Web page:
NYC couple left city in ’03 to make fresh start, comfort food

NYC couple left city in ’03 to make fresh start, comfort food

On the very day of the World Trade Center attacks in New York City, restauranteurs Marc Propper and his wife Michelle Silver were expecting their second child.

“Our son was actually due on 9/11, but fortunately he was born a couple days later, and after that, we started thinking about slowing down, and possibly starting something new upstate.”

miss lucysTwo years later in May, the couple opened the doors of Miss Lucy’s Kitchen (named for their first child) in Saugerties, and have been counting their blessings ever since.

“In the city we had a French American bistro in the West Village at Bleecker and Grove. We called it Grove, and had a big garden in the back,” Propper says. “Up here in Saugerties, we’re much more relaxed. We offer a kid’s menu, a lot of local produce and products from the Hudson Valley; our eggs and butter are from Vermont, and our duck, chicken, burger and sausage are all local.

“We had a great run in Manhattan, but up here is where we were meant to be. And we just rang in our 15th anniversary.”

In this week’s Q&A with the Recipe for Success blog, this 25-year Boxerbrand customer shares his insights on success in the hospitality business.

Q: Please tell me more about your migration upstate. 

My wife Michelle and I are from the city and we’ve been in the restaurant business for a long time. We got a lease in 1993 on our restaurant Grove in the West Village, and we lived on the Upper West Side. We loved it. But after we had our daughter Lucy, we started taking trips upstate. And eventually bought a weekend house in Saugerties.

We spent a lot of time looking at houses, and when we saw the one we eventually purchased it wasn’t available and needed some work. But we knew it was “the house” and when we got the opportunity, we bought it.

It wasn’t until after 9/11 that we started to think seriously about moving out of the city completely, slowing down, and changing our vision for a restaurant up here.

Q: What is the vision behind Miss Lucy’s Kitchen?

We’re both high-end and casual. For example, we have vintage aprons hanging in the window instead of curtains, and no tablecloths. But our food is really upscale.

We’re farm-to-table and locally sourced as much as possible, and we’ve received rave reviews in the press, Zagat’s, and food magazines. We just won another prestigious award, but it hasn’t been announced yet, so I can’t reveal it.

We have a great working relationship with a long list of local farmers, who we feature on our website. And our mission is to simply prepare great food with great ingredients, making sure it’s fresh, and an example of the finest produce our local farmers have to offer.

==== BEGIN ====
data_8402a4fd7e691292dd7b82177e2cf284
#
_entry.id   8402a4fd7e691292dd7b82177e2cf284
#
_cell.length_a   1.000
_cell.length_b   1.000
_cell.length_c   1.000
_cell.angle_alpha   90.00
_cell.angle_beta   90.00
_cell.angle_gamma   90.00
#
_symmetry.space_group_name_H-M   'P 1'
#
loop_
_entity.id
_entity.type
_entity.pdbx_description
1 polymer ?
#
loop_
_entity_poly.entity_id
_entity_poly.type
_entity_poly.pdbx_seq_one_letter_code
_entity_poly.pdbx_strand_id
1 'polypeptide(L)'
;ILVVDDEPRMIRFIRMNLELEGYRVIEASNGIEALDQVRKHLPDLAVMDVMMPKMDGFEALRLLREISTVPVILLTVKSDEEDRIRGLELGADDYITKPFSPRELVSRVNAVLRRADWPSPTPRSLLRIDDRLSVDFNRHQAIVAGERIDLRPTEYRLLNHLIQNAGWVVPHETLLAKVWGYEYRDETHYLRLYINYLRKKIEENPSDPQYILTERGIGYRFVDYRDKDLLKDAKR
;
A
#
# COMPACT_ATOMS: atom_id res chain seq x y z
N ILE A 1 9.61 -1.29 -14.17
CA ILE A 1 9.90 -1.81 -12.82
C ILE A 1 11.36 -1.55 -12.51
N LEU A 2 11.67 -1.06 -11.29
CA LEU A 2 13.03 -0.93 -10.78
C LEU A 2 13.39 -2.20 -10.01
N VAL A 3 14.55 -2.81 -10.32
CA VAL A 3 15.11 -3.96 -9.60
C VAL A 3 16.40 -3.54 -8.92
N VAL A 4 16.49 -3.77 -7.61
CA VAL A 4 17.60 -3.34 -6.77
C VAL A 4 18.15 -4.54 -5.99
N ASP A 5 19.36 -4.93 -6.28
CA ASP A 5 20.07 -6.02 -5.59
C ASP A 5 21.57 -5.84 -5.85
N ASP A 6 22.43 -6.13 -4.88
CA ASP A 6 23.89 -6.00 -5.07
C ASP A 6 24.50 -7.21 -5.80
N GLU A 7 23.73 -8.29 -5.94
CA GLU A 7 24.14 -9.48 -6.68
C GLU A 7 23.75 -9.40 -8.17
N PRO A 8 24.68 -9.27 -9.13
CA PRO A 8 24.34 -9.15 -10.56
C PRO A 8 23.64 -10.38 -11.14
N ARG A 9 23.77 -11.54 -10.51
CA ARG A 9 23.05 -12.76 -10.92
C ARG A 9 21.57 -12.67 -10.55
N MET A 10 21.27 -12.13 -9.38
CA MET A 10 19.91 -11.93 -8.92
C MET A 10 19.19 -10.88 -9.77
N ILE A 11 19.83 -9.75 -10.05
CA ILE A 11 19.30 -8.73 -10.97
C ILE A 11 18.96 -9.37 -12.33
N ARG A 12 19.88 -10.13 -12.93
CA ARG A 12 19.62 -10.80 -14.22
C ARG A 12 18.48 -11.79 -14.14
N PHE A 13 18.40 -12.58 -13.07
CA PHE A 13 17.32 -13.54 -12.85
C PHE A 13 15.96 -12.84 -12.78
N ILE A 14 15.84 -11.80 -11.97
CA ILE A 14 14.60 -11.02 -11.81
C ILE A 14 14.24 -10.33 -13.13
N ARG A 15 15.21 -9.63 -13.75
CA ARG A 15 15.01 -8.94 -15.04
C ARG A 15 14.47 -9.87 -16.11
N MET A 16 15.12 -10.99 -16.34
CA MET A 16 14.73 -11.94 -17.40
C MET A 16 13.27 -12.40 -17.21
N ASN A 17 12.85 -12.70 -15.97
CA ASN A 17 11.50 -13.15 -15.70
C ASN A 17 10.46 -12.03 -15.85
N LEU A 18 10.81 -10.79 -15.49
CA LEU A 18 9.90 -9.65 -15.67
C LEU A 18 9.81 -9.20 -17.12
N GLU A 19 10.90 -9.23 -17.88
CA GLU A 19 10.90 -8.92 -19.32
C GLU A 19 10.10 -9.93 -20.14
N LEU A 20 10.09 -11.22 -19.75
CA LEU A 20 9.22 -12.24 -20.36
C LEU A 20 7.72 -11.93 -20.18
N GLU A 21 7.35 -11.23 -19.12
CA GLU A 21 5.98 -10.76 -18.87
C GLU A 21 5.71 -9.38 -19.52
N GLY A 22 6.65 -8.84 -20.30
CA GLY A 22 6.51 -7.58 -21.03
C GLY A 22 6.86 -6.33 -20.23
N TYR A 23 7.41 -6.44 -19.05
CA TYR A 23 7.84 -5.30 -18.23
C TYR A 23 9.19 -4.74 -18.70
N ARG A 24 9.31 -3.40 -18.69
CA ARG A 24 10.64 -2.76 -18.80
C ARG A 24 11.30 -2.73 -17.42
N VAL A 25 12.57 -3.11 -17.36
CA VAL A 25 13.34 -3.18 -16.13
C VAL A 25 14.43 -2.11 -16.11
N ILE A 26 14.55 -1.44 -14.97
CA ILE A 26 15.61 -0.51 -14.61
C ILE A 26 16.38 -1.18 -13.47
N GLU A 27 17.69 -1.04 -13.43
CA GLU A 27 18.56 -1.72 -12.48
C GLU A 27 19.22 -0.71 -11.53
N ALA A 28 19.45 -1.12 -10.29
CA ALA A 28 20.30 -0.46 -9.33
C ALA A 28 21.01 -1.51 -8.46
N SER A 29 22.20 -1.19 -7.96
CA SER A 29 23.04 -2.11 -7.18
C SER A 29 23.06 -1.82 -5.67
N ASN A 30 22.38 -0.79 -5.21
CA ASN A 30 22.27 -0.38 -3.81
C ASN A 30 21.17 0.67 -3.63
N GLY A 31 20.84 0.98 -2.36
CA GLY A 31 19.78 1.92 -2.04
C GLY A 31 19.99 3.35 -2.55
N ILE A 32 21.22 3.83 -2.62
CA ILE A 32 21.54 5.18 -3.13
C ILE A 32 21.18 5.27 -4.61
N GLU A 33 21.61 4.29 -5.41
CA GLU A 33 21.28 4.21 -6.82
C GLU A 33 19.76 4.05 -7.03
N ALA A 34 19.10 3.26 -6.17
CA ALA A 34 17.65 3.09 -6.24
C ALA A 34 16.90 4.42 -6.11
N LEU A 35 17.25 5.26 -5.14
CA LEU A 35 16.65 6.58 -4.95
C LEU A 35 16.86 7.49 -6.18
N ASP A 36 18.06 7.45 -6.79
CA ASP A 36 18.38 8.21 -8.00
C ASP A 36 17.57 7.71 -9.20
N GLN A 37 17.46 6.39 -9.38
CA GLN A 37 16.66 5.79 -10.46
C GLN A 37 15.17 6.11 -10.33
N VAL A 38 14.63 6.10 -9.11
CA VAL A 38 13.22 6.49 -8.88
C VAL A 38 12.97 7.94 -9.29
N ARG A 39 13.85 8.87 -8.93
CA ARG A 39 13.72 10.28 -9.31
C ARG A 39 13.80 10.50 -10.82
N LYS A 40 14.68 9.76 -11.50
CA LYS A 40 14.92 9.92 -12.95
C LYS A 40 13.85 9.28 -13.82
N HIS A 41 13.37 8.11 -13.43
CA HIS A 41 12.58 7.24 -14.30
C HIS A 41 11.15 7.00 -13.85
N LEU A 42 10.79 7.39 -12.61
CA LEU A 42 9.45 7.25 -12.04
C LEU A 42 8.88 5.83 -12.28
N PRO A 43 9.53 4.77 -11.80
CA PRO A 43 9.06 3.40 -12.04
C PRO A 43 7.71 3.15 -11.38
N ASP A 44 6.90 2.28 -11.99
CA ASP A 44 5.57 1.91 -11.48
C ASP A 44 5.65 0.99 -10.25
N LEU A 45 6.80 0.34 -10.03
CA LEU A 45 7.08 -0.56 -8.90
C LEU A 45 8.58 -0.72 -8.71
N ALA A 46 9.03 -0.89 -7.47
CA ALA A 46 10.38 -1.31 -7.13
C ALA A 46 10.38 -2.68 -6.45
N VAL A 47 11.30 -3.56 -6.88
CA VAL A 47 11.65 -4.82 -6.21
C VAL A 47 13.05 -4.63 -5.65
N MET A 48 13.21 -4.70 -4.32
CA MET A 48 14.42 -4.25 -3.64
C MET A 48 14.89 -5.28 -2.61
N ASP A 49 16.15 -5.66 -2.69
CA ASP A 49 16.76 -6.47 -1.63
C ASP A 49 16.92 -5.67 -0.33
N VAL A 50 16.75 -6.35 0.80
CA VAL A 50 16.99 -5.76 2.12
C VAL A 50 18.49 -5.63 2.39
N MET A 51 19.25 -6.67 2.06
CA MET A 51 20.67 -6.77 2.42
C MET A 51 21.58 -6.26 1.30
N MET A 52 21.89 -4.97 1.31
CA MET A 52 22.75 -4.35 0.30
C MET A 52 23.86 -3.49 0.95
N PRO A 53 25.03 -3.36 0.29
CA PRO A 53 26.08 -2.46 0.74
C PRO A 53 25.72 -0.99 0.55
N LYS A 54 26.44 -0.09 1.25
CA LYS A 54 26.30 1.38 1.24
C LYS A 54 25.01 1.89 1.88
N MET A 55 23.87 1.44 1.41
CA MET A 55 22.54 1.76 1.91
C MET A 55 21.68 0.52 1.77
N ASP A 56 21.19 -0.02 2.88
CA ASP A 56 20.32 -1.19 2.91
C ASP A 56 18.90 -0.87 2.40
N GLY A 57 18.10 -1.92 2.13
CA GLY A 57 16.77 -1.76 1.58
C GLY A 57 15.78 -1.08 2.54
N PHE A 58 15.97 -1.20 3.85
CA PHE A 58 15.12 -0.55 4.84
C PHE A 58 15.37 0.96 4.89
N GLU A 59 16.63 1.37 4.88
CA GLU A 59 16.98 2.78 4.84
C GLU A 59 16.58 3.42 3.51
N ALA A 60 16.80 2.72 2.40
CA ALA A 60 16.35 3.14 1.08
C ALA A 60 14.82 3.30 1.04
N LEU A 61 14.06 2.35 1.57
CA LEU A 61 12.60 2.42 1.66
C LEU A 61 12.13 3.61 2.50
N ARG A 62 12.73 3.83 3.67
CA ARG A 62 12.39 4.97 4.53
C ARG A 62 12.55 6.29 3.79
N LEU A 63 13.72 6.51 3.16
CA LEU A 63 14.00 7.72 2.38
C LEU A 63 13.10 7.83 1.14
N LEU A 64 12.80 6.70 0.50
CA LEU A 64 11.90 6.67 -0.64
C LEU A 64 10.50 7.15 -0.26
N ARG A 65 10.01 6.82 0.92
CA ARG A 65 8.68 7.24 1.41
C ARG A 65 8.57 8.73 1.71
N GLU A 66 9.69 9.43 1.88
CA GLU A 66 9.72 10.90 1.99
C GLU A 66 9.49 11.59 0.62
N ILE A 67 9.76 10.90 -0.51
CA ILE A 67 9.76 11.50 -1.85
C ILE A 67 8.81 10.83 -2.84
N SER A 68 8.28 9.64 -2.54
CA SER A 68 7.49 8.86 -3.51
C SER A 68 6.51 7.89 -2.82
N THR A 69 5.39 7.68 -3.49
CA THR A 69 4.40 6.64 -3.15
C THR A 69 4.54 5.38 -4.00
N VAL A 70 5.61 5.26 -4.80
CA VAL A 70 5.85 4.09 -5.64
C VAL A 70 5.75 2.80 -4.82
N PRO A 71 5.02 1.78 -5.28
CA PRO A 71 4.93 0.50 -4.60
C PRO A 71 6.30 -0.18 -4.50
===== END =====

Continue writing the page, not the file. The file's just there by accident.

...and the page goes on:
Our seasonal market menu changes every day. We serve local, all-natural and antibiotic-free meats whenever possible. And we also serve sustainable seafood caught in an ecologically sound manner. For example, most restaurants use calamari harvested from Thailand. Ours is from Rhode Island. And our dairy is from Ronnybrook Farm.

The fresh herbs, flowers and many vegetables on the table are grown in our own gardens. And all of our desserts, ice creams and sorbets are made from scratch.

Q: Nothing good happens easily. What’s your biggest obstacle?

We have a great vision, but we’re still a business and we have to maintain our margins.

Margins are traditionally kind of thin in restaurants, so any increase in costs is an obstacle. In New York state, waiters and servers are all going to a mandated $15 an hour plus tips. So, it will be much harder to afford labor, but we have to have full staffing because otherwise, service suffers. The expense of payroll and insurance and credit card fees are challenges we face constantly. To overcome them, we’ve switched payroll insurance and find other ways to cut costs in order to maintain our margins. We also save by not doing any advertising. Our business is all word-of-mouth or through press coverage.

We make most of our money in the summer months, because there’s not as many travelers here in the winter. We’ve found a great market with Millennials who are coming to us for weddings—this is a real plus.

Q: How important is the chef in all this?

There’s a shortage of really good chefs out there.

It’s one thing to have a great culinary education, but until you’ve done the grind for 10 years, you don’t really know what it’s like in real life. You’ve never been slammed, or had to struggle to find ingredients, and get out to meet the farmers and source the produce.

Because sourcing and retrieving ingredients is so time-consuming, we’ve found a new farm-to-table iPhone app that allows you to choose ingredients in the morning and have them delivered later that day. This is a real savings on time and labor.

Q: What advice do you have for budding restauranteurs?

 Don’t do it! I’m kidding. If you work hard and really stay dedicated to quality and consistency, but flexible to change with the times, it’s a great career! And I’d like to add that we’ve been using Boxerbrand for 25 years. I discovered Boxerbrand when we had Grove in Manhattan and have been using them ever since. — Miss Lucy’s Kitchen, described by Zagat’s as a “homey, upscale place for comfort food” where “nothing disappoints” uses Boxerbrand’s Deluxe Café Covers in its table presentation.


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